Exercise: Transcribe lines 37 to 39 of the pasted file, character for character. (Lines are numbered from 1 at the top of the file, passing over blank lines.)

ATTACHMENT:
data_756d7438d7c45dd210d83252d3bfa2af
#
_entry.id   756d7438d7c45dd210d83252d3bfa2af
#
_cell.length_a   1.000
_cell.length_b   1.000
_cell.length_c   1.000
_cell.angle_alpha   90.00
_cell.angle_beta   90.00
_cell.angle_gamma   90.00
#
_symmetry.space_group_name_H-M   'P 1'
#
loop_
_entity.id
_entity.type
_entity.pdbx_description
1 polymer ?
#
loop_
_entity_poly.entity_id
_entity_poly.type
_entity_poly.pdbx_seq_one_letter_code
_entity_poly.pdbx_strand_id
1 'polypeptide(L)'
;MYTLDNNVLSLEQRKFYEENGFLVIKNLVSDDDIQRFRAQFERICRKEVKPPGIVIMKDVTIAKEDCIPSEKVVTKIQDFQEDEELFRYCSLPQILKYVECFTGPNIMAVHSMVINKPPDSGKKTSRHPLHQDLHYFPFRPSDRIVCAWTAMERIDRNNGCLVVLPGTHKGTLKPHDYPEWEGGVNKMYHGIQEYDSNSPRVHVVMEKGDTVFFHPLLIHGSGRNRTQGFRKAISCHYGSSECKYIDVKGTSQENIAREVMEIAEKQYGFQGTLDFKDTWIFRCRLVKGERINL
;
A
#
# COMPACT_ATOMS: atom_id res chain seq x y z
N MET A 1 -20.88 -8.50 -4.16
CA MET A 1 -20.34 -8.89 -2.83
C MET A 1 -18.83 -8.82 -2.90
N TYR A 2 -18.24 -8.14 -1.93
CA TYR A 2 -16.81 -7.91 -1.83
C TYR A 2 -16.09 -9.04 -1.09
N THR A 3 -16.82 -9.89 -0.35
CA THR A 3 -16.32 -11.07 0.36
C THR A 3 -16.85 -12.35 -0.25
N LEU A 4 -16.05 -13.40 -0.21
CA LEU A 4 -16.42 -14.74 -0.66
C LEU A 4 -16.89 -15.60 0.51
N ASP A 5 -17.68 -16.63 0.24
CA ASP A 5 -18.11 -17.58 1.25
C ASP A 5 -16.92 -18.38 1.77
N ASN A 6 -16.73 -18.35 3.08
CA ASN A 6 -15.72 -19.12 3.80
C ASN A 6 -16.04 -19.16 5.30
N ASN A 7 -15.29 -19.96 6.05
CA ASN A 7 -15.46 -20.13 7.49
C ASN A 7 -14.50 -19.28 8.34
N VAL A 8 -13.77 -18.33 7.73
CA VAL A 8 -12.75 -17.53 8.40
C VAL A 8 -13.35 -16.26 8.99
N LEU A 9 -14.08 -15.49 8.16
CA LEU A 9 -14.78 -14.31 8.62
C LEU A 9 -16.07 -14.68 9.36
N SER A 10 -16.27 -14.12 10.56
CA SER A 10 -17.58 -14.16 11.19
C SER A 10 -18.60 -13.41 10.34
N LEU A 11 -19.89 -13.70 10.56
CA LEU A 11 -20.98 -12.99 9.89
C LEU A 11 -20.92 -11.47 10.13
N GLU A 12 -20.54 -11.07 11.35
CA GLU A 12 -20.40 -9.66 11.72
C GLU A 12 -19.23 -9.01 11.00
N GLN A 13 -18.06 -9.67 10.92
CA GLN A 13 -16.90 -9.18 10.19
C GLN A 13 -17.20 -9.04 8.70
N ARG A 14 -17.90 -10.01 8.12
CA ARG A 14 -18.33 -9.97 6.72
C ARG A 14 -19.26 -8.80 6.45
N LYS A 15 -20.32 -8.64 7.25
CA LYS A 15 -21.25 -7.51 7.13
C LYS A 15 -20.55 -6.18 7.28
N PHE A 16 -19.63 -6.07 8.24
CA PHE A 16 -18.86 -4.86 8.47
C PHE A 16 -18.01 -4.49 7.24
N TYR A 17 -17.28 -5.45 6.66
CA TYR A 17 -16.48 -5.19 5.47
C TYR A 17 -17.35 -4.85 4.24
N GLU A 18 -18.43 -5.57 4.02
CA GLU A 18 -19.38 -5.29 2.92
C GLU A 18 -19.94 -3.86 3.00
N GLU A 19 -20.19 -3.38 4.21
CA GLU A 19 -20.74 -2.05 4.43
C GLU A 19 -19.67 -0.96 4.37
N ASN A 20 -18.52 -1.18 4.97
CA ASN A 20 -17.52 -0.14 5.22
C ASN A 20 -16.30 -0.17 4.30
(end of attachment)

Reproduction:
N THR A 3 -16.82 -9.89 -0.35
CA THR A 3 -16.32 -11.07 0.36
C THR A 3 -16.85 -12.35 -0.25